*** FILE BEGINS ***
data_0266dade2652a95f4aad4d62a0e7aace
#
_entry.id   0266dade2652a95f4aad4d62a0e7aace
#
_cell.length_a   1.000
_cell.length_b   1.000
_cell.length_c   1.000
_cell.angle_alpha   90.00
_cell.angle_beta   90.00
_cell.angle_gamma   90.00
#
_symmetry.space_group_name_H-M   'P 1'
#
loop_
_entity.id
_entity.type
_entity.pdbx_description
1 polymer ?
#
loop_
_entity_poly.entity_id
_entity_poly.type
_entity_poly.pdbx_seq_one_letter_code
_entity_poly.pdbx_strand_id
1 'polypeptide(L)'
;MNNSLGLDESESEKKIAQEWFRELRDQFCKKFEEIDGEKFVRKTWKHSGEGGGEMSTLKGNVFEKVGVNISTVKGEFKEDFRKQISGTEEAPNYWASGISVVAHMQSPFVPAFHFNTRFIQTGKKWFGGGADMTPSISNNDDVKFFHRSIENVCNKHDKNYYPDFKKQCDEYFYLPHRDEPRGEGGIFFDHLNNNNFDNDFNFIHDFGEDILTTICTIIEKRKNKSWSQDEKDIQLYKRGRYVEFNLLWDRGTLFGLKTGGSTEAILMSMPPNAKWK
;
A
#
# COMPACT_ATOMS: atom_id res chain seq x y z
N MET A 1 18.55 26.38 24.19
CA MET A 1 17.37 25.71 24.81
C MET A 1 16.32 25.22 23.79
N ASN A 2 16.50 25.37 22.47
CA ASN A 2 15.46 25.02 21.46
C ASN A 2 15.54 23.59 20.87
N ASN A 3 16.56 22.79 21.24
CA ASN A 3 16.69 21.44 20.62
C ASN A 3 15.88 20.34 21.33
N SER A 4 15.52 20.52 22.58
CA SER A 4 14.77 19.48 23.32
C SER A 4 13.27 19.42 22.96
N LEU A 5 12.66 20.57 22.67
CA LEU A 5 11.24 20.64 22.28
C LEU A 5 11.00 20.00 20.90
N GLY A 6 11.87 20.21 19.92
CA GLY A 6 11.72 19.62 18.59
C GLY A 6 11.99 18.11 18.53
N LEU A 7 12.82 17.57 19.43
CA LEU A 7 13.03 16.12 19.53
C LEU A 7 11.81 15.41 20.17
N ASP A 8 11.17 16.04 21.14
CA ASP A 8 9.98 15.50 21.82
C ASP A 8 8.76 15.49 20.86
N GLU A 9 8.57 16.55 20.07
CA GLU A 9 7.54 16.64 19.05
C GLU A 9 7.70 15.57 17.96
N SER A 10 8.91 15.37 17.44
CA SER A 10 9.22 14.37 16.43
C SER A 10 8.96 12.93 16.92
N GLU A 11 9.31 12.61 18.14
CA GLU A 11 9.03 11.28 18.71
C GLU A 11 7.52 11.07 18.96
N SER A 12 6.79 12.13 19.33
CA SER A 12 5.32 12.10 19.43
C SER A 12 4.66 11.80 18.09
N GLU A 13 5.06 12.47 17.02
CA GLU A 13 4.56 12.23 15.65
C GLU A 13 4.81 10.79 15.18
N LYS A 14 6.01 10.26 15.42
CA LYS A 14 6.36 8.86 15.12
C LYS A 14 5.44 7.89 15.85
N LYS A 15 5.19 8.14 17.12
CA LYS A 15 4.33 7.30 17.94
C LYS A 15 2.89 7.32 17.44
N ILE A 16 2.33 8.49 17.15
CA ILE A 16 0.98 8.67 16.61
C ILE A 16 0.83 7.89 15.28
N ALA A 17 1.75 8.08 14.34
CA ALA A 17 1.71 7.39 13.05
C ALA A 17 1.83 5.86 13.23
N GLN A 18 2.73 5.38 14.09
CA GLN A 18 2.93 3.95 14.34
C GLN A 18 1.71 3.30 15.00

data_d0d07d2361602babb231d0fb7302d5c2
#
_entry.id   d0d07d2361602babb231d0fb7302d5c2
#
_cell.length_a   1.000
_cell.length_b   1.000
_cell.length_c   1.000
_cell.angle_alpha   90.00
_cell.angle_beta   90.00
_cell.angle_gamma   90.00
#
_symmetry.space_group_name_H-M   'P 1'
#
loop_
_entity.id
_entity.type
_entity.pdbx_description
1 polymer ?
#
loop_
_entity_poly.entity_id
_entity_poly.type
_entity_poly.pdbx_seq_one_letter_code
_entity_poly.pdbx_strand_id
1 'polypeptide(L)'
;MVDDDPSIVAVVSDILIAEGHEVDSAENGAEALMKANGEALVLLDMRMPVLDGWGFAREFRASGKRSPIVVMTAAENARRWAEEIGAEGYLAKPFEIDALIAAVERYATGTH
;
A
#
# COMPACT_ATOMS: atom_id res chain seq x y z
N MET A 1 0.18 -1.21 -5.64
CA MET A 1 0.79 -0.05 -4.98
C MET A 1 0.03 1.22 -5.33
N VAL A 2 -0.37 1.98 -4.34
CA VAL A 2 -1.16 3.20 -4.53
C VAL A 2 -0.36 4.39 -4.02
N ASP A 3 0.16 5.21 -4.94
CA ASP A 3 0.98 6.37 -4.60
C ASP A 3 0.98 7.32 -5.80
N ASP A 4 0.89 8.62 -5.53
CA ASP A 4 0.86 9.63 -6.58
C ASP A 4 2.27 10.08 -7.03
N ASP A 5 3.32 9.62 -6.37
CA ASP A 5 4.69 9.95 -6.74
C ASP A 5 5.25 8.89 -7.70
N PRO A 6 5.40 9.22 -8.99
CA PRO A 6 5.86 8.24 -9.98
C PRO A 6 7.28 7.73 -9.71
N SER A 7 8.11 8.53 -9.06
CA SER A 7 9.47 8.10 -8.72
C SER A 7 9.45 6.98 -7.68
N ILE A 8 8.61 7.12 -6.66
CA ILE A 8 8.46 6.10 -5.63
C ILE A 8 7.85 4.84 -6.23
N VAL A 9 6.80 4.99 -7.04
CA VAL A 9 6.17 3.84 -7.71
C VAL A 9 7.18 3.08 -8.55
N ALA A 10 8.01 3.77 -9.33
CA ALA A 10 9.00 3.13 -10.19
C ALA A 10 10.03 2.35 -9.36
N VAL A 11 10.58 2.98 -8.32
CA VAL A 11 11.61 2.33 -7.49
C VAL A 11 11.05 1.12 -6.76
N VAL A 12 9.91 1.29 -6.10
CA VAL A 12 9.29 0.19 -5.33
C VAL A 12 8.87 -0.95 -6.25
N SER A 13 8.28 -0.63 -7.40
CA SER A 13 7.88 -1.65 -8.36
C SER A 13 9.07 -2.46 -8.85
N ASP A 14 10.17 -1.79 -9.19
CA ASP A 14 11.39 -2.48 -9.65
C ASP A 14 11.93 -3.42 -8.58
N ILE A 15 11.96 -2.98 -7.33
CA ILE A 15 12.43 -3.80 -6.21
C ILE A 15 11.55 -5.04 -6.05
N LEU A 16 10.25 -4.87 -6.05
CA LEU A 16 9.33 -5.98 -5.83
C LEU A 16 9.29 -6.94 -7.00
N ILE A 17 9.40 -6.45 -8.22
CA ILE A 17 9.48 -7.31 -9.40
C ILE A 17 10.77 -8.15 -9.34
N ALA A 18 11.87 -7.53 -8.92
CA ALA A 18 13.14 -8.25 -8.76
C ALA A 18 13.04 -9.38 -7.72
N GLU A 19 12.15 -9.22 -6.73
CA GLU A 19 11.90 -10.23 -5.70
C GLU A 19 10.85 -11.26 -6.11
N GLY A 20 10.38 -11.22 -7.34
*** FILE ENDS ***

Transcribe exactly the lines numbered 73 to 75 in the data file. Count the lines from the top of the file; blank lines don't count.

N LYS A 15 5.19 8.14 17.12
CA LYS A 15 4.33 7.30 17.94
C LYS A 15 2.89 7.32 17.44